The Catalan Minister for Foreign Action, Institutional Relations and Transparency, Alfred Bosch, has denied a report published in the Spanish newspaper El Mundo that draws a connection between a contribution by the Catalan government to the Office of the United Nations High Commissioner for Human Rights (OHCHR) and the content of an opinion on the Catalan political prisoners issued by the Working Group on Arbitrary Detention (WGAD). The WGAD, which reports to the UN Human Rights Council, issued two decisions, one in May and the other in July, calling for the release of Oriol Junqueras, Jordi Cuixart, Jordi Sànchez, Joaquim Forn, Raül Romeva, Josep Rull and Dolors Bassa. “Anyone who calls into question the opinion of an independent working group and links its decisions to donations that the government of Catalonia has made to the UN doesn’t understand how international bodies work or what they do,” the minister told reporters at the Catalan parliament.
The donation referred to in the El Mundo article was made in response to a call by the Office of the UN High Commissioner for Human Rights for voluntary contributions to supplement its budget, which covers only 40% of its activity. In this context, the Government of Catalonia made a contribution of €150,000 in 2019. “The claim that Catalonia, with such a modest contribution, has a greater ability to influence decisions than the Spanish state makes no sense,” said Bosch.
The Catalan government’s contribution was used by the OHCHR to carry out its mandate in the protection of human rights defenders and other actors linked to the peace process in Colombia. “We believe in defending human rights, not only in Catalonia but everywhere,” said Bosch, noting that defending human rights is a priority in the Catalan government’s development cooperation policy, and that this involves, among other measures, hosting human rights defenders from countries such as Colombia and Mexico. The minister said that under the Catalan Programme for the Protection of Human Rights Defenders, Catalonia is currently hosting three defenders, and that “the government’s goal is to increase that number after the new budget has been passed”. The Catalan government’s voluntary donation to the UN body was to help fund “assistance and monitoring of these individuals after they return to their country”, said Bosch.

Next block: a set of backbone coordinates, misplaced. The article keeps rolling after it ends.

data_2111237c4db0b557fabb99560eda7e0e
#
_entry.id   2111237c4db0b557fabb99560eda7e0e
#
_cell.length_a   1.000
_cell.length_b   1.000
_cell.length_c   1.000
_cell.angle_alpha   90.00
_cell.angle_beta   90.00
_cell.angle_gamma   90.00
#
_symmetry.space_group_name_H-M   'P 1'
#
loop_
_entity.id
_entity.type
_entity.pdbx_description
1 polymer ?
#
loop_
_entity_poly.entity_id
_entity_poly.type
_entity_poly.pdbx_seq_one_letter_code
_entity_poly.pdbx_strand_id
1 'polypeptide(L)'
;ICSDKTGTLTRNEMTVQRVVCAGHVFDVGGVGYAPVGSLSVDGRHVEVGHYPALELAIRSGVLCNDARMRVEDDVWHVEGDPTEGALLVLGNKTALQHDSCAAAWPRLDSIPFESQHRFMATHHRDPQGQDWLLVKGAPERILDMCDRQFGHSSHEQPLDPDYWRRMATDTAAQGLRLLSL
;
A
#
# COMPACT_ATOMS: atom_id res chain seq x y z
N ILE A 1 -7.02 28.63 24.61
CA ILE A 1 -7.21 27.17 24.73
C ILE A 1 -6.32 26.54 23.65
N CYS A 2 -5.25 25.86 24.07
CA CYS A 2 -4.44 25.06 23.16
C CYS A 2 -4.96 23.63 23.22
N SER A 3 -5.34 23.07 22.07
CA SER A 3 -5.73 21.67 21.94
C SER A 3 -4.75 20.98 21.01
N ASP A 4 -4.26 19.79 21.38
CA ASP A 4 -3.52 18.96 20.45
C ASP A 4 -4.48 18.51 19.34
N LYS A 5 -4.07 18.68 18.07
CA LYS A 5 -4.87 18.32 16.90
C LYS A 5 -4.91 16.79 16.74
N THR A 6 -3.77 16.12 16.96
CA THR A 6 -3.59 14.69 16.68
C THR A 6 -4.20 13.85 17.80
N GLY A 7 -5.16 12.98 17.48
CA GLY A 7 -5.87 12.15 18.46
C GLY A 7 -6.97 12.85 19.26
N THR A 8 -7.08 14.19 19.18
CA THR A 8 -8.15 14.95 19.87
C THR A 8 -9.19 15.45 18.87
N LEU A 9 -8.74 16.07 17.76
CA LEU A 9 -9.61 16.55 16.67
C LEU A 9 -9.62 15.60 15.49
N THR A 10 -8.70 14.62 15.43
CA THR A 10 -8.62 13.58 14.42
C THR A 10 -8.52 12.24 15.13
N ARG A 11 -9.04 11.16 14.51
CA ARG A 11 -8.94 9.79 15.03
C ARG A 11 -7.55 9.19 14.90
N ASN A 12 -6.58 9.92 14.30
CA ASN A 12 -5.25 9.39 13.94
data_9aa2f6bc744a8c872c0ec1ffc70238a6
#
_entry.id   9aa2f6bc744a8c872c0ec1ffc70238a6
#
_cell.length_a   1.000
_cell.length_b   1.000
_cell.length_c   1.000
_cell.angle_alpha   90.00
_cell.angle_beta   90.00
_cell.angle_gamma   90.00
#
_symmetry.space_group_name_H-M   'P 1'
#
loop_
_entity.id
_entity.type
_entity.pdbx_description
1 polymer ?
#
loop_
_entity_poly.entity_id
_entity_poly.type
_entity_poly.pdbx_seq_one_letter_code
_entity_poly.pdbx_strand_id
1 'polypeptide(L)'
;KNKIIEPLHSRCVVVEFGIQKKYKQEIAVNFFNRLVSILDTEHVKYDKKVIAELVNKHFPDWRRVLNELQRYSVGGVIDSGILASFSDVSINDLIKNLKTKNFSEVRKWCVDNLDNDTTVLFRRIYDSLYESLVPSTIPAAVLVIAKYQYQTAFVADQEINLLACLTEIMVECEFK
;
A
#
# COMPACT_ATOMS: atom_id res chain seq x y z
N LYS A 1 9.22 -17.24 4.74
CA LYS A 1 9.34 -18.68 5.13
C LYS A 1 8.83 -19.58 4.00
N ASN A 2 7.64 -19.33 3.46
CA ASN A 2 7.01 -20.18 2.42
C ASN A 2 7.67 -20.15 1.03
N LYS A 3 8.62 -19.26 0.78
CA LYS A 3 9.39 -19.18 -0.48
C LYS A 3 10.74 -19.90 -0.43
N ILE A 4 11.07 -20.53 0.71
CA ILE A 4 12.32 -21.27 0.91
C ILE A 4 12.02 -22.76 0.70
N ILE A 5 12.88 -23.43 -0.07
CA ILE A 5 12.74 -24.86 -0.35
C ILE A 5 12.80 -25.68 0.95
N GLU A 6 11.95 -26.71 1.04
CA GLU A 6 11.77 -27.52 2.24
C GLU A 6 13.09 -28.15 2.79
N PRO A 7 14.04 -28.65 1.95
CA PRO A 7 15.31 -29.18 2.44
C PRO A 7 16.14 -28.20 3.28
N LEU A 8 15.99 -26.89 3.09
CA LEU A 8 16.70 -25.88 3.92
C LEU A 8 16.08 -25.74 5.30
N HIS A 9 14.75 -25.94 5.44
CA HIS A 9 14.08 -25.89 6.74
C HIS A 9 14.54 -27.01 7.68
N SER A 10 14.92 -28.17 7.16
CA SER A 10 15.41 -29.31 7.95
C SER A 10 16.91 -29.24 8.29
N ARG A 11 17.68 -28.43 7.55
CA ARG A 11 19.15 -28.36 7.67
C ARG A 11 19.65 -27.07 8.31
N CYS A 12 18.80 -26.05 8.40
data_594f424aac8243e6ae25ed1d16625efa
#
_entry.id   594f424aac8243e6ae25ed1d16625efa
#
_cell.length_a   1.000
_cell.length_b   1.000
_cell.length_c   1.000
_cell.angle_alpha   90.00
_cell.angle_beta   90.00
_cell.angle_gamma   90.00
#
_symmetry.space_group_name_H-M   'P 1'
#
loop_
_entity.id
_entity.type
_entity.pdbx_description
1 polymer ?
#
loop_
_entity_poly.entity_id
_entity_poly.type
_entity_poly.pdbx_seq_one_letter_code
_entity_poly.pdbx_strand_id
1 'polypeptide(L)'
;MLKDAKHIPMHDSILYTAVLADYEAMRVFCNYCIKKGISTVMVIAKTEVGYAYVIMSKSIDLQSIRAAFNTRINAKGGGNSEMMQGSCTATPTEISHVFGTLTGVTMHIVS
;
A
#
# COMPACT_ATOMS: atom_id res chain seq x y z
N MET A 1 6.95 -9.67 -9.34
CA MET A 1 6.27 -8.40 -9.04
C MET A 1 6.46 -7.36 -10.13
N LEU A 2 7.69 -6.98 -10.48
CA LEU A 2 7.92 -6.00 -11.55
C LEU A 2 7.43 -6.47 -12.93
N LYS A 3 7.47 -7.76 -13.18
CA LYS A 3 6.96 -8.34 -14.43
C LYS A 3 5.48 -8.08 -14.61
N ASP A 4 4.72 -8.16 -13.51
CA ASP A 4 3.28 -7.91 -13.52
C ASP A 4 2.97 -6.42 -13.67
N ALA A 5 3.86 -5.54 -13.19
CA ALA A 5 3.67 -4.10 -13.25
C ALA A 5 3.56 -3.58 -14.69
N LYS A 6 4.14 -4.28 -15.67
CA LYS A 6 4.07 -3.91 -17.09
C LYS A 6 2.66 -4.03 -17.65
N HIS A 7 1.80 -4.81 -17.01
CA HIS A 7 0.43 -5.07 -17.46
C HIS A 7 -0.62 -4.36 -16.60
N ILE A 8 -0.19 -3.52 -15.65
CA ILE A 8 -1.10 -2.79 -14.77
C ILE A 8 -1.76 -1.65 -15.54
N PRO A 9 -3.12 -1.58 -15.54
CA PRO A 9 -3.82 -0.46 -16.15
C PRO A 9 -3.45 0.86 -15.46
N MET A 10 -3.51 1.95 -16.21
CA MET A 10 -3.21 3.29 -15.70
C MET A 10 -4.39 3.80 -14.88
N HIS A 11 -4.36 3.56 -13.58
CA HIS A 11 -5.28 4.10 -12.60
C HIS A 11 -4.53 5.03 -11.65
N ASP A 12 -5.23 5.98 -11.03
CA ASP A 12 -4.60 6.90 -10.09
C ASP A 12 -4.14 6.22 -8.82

In 2017, the Office of the United Nations High Commissioner for Human Rights received €143 million in voluntary donations from member states. Spain contributed over €1 million last year, as did over 80 other countries. Catalonia’s donation in 2019 is just one of the financial contributions the Catalan executive has made to the UN body over many years. “Since 2005, Catalonia has been contributing on a fairly regular basis, as is our duty, and that’s something we’re proud of,” said Bosch, citing as another example a €100,000 contribution that the executive made to the OHCHR in 2016.